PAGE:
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Old 07-14-2012, 06:11 PM   #1
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Coolant system question

I installed a low temp thermostat and drained a few gallons of coolant. I didn't drain the whole system cause it was done a few months back. I used the Uview 55000 and couldn't get more than 20psi due to the coolant in the system still. I used it and filled the system up. I just wanted to make sure 20psi is good enough to remove all the air from the system. I ran it and then topped off the coolant. Thanks for the advice!

Adam
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Old 07-14-2012, 07:42 PM   #2
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The level of vacuum produced in the system with the Uview tool is not affected by the amount of remaining coolant in the system; it is a function of the level of airflow available from the compressor used, and how tight the cooling system is. The bigger question that needs to be asked is did it hold 20 inches of vacuum for at least 5 min. before you opened the valve to fill the system? If not, you may have had a coolant system leak, which kept the system from reaching maximum vacuum.
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Old 07-15-2012, 04:11 AM   #3
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It held 20psi for 5 minutes. I started to get coolant out of the tube on the uview after 20psi. Should I hook it up again and try to get 25psi?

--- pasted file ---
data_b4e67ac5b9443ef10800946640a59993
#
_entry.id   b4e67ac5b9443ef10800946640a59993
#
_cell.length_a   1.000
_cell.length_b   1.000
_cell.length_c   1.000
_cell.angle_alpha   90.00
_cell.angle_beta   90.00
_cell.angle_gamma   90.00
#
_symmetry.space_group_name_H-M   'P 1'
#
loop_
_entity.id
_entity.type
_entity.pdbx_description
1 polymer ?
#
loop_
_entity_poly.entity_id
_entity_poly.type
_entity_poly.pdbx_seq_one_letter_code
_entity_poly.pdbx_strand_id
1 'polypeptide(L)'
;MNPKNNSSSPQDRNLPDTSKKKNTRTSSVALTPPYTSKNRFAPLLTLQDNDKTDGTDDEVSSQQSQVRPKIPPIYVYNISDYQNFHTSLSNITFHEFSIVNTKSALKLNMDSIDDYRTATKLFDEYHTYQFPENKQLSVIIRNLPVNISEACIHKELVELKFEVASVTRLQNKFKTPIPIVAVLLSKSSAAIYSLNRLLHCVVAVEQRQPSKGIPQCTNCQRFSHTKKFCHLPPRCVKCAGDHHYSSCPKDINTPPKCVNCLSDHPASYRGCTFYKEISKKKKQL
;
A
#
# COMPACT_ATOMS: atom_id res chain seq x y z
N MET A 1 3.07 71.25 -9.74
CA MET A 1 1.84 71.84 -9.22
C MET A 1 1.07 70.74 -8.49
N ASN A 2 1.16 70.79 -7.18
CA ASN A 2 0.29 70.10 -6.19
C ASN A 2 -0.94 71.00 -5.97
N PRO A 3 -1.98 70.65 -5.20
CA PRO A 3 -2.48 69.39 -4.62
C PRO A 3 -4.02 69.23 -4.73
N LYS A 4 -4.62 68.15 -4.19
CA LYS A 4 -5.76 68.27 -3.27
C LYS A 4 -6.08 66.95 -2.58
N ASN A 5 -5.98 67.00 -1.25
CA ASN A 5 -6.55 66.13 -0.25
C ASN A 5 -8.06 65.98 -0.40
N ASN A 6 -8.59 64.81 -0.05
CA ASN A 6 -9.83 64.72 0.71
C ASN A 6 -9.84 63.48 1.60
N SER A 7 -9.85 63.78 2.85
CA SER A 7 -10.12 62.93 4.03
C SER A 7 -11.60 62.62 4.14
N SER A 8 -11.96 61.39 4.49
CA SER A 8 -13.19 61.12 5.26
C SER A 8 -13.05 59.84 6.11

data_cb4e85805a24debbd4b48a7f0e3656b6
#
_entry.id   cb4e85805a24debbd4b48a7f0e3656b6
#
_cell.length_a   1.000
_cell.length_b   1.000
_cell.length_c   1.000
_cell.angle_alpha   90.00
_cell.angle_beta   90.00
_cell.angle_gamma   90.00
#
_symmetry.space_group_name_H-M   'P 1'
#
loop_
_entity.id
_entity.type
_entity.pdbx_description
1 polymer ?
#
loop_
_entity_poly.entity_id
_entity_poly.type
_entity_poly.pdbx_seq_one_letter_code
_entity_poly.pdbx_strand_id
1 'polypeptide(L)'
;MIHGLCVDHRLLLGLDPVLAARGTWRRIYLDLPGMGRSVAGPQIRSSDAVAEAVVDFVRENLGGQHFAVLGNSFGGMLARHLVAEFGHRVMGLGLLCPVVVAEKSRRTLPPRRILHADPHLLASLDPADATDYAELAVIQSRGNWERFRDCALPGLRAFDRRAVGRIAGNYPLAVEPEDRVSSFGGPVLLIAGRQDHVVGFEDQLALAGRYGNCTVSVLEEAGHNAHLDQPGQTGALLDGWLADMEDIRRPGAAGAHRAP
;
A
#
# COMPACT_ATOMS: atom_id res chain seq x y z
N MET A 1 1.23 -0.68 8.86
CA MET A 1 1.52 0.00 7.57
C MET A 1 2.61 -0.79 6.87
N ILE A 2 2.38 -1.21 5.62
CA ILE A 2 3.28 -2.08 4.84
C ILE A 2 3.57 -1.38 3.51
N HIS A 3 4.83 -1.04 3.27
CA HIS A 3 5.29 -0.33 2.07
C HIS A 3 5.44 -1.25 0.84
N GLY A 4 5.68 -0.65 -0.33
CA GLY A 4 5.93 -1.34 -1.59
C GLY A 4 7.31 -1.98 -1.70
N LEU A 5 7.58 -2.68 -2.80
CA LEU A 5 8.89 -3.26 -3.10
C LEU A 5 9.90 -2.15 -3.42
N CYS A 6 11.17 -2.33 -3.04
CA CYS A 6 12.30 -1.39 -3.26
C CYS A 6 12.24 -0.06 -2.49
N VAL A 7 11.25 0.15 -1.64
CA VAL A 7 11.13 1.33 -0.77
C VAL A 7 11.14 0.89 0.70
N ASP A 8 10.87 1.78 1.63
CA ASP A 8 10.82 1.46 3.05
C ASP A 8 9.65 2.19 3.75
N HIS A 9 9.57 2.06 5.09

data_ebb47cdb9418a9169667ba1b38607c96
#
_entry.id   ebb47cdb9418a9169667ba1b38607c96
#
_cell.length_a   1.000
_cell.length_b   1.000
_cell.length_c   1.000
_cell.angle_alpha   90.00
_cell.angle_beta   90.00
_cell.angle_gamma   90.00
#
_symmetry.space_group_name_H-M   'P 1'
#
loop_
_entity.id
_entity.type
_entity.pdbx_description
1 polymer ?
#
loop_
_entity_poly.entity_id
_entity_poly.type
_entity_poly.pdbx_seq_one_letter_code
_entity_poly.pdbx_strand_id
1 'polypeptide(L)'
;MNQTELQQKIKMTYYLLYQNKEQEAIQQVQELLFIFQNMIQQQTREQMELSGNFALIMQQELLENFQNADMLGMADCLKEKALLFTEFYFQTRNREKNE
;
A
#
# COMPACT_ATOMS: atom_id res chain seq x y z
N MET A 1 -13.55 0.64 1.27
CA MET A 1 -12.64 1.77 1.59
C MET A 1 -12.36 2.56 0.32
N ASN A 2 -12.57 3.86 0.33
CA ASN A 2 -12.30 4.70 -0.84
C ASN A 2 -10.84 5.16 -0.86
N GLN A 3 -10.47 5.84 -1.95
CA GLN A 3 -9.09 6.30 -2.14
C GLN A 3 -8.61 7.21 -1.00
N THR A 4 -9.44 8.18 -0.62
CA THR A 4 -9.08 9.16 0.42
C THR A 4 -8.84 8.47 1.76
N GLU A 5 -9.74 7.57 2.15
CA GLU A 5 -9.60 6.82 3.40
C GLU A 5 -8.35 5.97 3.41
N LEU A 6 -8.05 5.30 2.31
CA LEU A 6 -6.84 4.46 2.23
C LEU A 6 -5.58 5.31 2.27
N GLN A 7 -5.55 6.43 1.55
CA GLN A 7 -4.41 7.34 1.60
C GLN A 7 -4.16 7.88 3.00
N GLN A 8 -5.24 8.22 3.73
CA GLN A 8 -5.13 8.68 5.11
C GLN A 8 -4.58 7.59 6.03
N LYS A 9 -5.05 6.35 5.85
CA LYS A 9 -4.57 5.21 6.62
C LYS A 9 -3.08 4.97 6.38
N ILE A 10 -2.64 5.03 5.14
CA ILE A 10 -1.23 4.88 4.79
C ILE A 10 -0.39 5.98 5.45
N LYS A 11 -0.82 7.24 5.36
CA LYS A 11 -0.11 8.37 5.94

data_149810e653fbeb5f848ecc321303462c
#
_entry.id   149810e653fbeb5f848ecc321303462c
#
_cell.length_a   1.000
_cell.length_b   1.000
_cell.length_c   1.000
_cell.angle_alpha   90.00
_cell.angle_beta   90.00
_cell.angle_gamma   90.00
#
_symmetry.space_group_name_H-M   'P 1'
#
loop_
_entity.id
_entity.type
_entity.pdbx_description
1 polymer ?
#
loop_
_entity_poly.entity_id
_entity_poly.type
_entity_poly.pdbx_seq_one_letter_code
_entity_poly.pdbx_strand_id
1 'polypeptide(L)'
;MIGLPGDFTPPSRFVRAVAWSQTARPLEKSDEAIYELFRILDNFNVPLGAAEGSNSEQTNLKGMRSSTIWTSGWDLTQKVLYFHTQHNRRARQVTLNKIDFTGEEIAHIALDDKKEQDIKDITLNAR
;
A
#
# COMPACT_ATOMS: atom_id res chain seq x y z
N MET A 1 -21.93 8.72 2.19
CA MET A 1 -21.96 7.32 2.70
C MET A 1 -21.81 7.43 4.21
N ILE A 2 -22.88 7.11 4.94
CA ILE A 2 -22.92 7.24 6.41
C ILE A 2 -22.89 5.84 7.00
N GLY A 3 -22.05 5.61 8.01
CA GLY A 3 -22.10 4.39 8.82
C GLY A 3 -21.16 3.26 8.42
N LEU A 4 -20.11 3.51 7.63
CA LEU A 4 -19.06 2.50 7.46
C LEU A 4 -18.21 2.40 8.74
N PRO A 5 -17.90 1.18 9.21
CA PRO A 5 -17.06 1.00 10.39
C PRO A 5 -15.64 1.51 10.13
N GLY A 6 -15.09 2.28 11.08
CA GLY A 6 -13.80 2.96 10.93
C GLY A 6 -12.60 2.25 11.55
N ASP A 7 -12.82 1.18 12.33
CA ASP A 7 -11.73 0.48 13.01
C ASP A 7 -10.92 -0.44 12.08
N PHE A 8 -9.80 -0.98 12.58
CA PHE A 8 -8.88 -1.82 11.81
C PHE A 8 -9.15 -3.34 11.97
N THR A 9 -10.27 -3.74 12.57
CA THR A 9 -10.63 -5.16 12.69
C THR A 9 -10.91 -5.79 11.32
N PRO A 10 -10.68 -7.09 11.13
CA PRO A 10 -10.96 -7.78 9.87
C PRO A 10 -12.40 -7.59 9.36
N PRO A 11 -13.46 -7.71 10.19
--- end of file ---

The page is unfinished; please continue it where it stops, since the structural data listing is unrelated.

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Old 07-15-2012, 06:59 AM   #4
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First of all, the Uview gauge reads in inches of vacuum, not PSIG. Secondly, vacuum should not move the liquid in the system, unless the liquid is being pushed by entrapped air behind it that is trying to get out. We use one of these systems just about daily, and the only time we have ever seen coolant liquid pulled by it is when there was air still in the system that was moving towards Uview unit. If that happens, you need to “throttle” the air pressure to the Uview unit so that the vacuum level comes up more slowly to allow the air pockets time to escape. We always pull vacuum until the system is at 25-27 inches, where we hold it to test for leaks.

Contrary to what I have seen published online; the Uview system is incapable of moving liquid unless the end of the Uview unit is actually submerged in the fluid, or there is an air pocket pushing the liquid.
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Old 07-15-2012, 06:03 PM   #5
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Thanks for the info!
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Old 03-16-2015, 08:19 AM   #6
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Quote:
Originally Posted by JFP in PA View Post
First of all, the Uview gauge reads in inches of vacuum, not PSIG. Secondly, vacuum should not move the liquid in the system, unless the liquid is being pushed by entrapped air behind it that is trying to get out. We use one of these systems just about daily, and the only time we have ever seen coolant liquid pulled by it is when there was air still in the system that was moving towards Uview unit. If that happens, you need to “throttle” the air pressure to the Uview unit so that the vacuum level comes up more slowly to allow the air pockets time to escape. We always pull vacuum until the system is at 25-27 inches, where we hold it to test for leaks.

Contrary to what I have seen published online; the Uview system is incapable of moving liquid unless the end of the Uview unit is actually submerged in the fluid, or there is an air pocket pushing the liquid.
JFP in PA - thanks for posting this information. It just answered a question that interested me.
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